Should Christians Abandon Christmas?
I celebrate the birth of our Savior. This is not meant as a condemnation on any. I am a questioner by nature, and as such, I think about, and examine, many things that are perhaps taken for granted. My inquisitive spirit is not meant to be a slight or offensive to any, for my thoughts are often detached and without feeling. I know this is sacred ground to some. Consider these words a thought experiment. Rather than dismissing the matter before hearing it, just consider what I have written on its own merit. If it fails, continue on your way, without giving another thought. Please read the entirety of this entry so as not to misunderstand, misrepresent or unduly dismiss me. If after everything, I am still a fool to you, let it be so, only let us be kind to one another.
Should Christians Abandon Christmas?
The answer to that question will be one of your own conscience, and I will not force the issue. However, I will here make the case that we should, not only as individuals, but as the entire body of believers, abandon Christmas.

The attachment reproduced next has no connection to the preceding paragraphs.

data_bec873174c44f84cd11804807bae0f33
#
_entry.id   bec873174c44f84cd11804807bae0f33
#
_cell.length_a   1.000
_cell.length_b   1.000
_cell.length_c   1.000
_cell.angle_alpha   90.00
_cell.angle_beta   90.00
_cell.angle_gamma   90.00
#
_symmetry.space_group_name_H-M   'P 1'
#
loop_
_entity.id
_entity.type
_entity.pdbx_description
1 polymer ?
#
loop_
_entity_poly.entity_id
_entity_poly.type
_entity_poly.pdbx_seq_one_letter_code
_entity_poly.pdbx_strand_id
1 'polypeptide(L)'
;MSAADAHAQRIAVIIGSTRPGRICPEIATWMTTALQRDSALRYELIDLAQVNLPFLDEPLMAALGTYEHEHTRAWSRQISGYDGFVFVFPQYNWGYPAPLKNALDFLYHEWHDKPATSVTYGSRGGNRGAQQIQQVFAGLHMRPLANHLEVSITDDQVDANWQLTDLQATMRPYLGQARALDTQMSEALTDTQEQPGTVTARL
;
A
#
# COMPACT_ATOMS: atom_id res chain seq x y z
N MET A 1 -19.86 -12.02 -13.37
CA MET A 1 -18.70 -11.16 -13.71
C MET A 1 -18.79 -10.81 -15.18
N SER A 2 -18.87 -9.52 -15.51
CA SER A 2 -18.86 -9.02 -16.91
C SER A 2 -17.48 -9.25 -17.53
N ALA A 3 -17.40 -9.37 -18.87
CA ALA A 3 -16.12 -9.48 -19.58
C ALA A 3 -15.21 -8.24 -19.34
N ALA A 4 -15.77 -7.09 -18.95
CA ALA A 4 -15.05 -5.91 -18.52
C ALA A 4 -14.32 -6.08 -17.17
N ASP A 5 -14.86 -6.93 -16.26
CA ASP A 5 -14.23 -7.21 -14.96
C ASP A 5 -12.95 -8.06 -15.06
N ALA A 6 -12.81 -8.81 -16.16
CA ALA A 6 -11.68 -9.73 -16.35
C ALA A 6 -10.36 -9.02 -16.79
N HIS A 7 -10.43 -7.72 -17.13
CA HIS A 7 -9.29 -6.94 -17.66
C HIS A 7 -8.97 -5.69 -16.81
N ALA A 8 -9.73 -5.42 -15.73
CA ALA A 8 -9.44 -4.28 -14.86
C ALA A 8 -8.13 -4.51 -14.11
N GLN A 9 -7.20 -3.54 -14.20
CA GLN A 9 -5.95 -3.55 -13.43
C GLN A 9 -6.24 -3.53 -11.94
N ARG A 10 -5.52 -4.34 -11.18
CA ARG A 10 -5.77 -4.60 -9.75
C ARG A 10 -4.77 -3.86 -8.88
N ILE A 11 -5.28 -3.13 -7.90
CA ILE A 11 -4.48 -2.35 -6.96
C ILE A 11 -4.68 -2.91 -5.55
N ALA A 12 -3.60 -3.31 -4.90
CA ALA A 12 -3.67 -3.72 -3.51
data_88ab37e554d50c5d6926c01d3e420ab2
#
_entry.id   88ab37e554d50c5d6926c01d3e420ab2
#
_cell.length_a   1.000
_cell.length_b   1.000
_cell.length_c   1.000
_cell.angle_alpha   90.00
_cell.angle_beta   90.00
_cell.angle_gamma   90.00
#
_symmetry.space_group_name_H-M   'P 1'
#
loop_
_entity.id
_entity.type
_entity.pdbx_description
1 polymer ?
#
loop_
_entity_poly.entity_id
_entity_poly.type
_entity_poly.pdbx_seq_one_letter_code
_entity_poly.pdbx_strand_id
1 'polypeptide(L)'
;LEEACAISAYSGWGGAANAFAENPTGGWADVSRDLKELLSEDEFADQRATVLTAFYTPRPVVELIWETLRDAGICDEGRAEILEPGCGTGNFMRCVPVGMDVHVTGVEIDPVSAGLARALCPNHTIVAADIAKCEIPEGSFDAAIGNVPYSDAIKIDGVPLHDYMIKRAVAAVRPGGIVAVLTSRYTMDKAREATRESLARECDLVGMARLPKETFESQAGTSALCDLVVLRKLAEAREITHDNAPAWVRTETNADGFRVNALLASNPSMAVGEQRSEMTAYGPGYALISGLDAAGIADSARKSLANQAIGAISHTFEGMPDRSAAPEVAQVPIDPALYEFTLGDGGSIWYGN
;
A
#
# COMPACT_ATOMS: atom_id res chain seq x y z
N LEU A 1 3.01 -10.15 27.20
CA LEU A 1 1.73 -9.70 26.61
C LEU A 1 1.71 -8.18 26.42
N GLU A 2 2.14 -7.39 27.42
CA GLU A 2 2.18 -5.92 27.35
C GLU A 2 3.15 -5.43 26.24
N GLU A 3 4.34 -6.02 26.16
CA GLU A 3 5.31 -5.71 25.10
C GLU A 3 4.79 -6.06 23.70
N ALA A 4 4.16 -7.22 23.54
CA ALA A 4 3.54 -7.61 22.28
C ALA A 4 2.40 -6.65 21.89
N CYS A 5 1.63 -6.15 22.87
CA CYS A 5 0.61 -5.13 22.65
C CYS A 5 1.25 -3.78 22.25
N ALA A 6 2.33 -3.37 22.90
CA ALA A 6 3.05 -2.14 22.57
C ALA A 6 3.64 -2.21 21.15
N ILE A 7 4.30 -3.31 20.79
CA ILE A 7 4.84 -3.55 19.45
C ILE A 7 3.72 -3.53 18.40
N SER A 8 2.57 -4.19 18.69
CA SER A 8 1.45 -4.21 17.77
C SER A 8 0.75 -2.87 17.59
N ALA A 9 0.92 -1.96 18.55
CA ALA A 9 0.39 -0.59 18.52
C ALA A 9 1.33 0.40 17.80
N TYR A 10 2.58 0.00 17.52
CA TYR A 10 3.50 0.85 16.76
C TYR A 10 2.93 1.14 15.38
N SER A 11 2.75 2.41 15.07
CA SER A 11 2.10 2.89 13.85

First, let me say what are not my main arguments – those things that historically have been used to malign Christmas, although these things perhaps ought to be considered as aggravating circumstances to the discussion, so I will briefly mention them. Each will play a role in the final conclusion, however.
- This is not a post all about the pagan roots of Christmas.
Its true, the season of the Solstice and its accompanying festivals and traditions have strong roots in European paganism, and have found their way into our cultural celebration of Christ's birth. Festivals like Saturnalia, Yule, and the birth of Sol Invictus, are the direct precursors to our modern festivities. To some, this argument is compelling, because it shows Christmas is a textbook example of SYNCRETISM, the melding of true belief, with pagan practices, creating an offspring that looks unlike the original parts.